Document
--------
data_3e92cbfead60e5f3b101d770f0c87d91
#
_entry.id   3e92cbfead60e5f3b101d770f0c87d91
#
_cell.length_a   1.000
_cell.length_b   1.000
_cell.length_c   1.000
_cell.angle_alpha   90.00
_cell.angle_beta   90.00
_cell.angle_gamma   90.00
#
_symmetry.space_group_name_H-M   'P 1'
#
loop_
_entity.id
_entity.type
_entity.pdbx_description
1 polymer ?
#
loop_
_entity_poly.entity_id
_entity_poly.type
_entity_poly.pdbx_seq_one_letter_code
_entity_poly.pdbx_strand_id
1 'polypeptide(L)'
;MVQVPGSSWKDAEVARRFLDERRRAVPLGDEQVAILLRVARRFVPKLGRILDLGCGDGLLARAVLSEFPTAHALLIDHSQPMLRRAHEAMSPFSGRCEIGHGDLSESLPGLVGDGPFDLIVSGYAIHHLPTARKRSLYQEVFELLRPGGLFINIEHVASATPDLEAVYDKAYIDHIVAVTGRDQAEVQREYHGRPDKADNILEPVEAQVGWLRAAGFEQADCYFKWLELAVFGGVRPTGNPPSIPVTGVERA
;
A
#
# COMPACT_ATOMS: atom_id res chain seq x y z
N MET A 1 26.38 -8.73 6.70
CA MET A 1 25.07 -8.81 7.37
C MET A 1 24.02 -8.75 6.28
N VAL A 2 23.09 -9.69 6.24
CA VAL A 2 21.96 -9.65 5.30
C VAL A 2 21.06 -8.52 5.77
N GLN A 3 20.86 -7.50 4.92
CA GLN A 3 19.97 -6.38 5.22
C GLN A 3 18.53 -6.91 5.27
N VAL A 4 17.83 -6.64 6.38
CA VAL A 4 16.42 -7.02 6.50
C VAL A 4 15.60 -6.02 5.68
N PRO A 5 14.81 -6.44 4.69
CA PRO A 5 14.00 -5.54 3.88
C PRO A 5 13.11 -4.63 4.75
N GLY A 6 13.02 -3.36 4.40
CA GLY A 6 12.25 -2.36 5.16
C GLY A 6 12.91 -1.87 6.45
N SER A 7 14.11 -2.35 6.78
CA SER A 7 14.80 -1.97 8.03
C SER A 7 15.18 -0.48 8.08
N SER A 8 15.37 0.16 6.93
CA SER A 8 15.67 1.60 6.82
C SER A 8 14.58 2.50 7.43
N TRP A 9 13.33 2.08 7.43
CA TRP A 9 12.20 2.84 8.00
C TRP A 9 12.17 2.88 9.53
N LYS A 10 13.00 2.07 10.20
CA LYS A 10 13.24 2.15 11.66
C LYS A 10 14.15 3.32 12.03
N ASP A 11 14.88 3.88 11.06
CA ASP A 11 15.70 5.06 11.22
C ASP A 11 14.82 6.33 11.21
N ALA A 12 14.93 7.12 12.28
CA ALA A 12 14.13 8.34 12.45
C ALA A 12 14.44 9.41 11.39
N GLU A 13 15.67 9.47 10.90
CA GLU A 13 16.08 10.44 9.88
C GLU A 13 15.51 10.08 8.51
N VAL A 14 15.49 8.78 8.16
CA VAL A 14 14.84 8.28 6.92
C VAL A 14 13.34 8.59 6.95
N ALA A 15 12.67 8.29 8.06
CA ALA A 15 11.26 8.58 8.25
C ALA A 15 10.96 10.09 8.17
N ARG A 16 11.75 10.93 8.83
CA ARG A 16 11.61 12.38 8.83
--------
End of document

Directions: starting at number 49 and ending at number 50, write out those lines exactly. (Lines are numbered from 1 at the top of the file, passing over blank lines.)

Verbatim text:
N SER A 7 14.11 -2.35 6.78
CA SER A 7 14.80 -1.97 8.03